This is not a sophisticated column. I may be called a hic from the sticks. But here goes.
The problem began on a festive night out with great gal pals. We had Prosecco to start, the international female ‘usual’ and my only visit to the Magic Flute. This was accompanied by nibbles.
Half way through the evening, I got hiccups. It was impossible to make conversation when every sentence was punctuated by a hic. And that recurrence was during the initial period. Soon thereafter the hics gained in rapidity and came in the middle of every third word.
Some of the hiccups had me jumping noticeably. I was a terrible Christmas jumper, not the wearer of one.
Other times there was a lull and the table held its breath (I had already tried that), listening intently for a silence that would ratify the hiccups had gone. Then came a hiccupping spree and everyone slumped into laughter.
Thankfully we were against a wall. If there had been a table directly behind, they would have turned round and complained about being hic hassled.
NHS Choices, the medical website consulted on my phone, apprised me reasons for hiccups included alcohol, fizzy drinks and excitement. Prosecco ticked two of those boxes, and anticipation of my night out the third.
The website’s suggested solutions started with ‘breathe into a paper bag’. I did have my Christmas shopping under the table. Would my Dad mind if I hiccuped onto his new socks?
Deciding he would, I read on. Another solution was to sip vinegar. The venue was an Italian deli, so the vinegar on the table was fancy. I wondered about asking my friends their thoughts on this remedy. Could I time it right? ‘Ladies, do you think ‘balsamHIC will work?’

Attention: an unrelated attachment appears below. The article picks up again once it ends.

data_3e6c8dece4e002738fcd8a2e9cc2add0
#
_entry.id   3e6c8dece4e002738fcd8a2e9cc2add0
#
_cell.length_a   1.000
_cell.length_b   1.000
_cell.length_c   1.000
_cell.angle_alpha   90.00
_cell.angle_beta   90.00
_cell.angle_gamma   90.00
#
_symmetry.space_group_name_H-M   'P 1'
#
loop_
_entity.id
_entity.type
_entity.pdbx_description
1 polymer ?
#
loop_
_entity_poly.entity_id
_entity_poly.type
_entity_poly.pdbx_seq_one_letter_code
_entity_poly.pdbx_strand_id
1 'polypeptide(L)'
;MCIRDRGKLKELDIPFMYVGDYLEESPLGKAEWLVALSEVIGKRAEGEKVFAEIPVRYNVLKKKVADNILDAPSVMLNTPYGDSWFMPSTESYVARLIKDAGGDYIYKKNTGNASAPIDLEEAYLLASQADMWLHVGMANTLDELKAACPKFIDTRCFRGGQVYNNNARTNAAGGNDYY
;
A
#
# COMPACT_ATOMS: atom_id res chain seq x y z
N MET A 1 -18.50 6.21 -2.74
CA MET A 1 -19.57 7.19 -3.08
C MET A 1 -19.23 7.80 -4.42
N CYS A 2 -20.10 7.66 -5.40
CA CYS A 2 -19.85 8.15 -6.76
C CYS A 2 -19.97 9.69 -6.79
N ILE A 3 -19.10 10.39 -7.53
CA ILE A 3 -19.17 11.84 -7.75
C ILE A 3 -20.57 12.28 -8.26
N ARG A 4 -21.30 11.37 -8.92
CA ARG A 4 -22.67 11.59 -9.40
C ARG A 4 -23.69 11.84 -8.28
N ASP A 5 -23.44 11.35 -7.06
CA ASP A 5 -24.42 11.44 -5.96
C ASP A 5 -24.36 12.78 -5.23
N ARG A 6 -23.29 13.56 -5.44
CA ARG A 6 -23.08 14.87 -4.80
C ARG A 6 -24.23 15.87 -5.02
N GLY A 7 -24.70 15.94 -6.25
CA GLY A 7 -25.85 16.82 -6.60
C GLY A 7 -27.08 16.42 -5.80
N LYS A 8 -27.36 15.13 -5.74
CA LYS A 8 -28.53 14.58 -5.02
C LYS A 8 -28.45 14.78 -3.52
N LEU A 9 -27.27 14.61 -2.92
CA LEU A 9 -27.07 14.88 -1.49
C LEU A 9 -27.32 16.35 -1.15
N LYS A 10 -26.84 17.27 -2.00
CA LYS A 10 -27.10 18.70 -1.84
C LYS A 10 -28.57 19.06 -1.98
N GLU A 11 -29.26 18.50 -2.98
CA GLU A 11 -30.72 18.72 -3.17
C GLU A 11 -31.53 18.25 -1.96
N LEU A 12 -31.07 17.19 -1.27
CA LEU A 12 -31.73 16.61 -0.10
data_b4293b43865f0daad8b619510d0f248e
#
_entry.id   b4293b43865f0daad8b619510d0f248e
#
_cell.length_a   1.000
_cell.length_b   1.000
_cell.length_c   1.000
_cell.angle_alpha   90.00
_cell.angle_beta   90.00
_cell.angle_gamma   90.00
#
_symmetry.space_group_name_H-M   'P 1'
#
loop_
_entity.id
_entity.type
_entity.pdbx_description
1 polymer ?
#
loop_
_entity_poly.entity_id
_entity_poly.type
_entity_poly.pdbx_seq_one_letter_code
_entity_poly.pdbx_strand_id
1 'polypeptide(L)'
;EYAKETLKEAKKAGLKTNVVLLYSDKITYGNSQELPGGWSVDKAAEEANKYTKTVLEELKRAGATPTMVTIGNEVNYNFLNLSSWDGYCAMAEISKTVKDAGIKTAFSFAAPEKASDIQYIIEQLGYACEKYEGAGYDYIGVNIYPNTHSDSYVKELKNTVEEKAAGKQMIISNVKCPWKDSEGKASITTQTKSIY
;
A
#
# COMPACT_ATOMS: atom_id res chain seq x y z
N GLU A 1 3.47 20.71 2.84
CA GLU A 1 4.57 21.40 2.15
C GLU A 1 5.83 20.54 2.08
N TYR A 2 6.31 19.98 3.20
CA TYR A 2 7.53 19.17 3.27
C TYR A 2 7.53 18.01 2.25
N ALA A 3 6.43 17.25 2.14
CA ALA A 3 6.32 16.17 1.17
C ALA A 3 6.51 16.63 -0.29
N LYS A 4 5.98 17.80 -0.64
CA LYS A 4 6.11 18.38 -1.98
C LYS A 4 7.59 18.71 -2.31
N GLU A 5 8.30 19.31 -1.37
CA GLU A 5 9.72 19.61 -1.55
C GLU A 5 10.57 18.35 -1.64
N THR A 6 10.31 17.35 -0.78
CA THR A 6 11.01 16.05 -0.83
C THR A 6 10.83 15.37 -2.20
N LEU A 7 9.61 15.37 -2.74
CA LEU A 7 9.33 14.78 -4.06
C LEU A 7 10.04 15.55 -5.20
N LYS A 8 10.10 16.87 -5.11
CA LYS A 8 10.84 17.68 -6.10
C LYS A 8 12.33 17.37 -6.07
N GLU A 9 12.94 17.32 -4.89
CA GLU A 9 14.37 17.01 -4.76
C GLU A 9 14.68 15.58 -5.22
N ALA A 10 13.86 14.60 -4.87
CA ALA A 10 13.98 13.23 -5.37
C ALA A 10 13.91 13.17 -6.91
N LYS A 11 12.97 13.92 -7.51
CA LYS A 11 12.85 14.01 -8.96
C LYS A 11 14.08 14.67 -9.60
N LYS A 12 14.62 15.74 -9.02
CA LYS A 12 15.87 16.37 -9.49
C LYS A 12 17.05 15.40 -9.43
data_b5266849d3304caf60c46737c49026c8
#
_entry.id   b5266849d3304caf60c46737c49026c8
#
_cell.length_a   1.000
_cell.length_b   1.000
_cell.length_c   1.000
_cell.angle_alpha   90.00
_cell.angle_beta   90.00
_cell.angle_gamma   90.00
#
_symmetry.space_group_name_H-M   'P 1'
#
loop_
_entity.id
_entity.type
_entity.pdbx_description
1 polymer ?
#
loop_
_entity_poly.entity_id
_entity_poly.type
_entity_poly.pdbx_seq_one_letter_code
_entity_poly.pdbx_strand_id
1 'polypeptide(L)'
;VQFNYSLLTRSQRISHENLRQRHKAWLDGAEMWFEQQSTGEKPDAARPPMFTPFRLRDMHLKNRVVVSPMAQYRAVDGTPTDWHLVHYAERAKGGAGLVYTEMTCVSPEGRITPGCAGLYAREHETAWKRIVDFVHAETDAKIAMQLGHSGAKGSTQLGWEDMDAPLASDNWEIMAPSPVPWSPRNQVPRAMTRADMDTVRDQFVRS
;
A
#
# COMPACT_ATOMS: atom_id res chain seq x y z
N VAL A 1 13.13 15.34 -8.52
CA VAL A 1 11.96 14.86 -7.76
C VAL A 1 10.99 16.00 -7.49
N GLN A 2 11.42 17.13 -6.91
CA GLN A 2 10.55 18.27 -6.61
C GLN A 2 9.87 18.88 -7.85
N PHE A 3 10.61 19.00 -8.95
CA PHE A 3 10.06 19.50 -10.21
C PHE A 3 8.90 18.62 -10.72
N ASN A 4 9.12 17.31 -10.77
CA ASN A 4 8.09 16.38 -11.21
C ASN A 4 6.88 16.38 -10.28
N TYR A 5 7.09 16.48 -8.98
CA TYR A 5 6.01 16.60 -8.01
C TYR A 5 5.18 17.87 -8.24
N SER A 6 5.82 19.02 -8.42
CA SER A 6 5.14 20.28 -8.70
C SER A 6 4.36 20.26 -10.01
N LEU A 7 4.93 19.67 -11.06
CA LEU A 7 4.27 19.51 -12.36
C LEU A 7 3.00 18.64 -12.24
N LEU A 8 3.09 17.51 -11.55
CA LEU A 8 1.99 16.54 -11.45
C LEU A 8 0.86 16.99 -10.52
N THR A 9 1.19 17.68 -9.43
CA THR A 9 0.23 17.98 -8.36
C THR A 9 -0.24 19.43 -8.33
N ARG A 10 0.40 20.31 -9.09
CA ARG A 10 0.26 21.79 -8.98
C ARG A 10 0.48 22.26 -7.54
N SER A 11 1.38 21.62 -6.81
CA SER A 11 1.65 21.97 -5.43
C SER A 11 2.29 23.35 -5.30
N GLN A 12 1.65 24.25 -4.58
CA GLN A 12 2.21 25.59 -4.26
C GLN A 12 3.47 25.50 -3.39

If medicine couldn’t help, I wondered if tech might. Was there a ‘Hic App’? When a bout struck, the sufferer would download it; the app would do nothing then, a few minutes later, when you’d forgotten, it would give you a fright with a really loud noise. There was no Hic App.
I remembered a recent newsletter from a health and fitness website I subscribe to. The newsletter was titled ‘Bouncing Back After a Food Binge.’ How about bouncing during a food binge? I opened it. Nothing. Hic.
There is, frankly, a want of hiccup-banishing tips. What’s with the lack of peer-reviewed treatments, science? No glory in papers which might conclude a condition be best treated by ‘drinking water from the other side of the glass? Not pioneering enough? Hic hic hic.
Being irritated didn’t subdue me. Time, however, did. And so, in the hiccup-less calm of the morning after, historical research revealed some notorious cases. An American called Charles Osborne had hiccups for 68 years – from 1922 to 1990. He hiccupped 430 million times. It was the longest ever recorded attack. The cause of cessation was not noted.
I sat back at the breakfast table. Why me? Why Mr Osborne? Did we possess diaphragms that were into pranks?
As a precaution, I barely drank any alcohol on New Year’s Eve. I didn’t want to hic my way through Hogmanay.
And I’m already nervous about food at Chinese New Year. When I start hiccupping ‘spring roll’ could double as description of my chest movement.
I really hope Trump doesn’t get them during his presidency. He’ll declare them ‘terrifHIC things, terrifHIC things’ and the rust belt will copy. Actual hicks going hic. I will hold my breath and never let it go.
Other than, I am working on a way to make the condition cool. Hic-sters.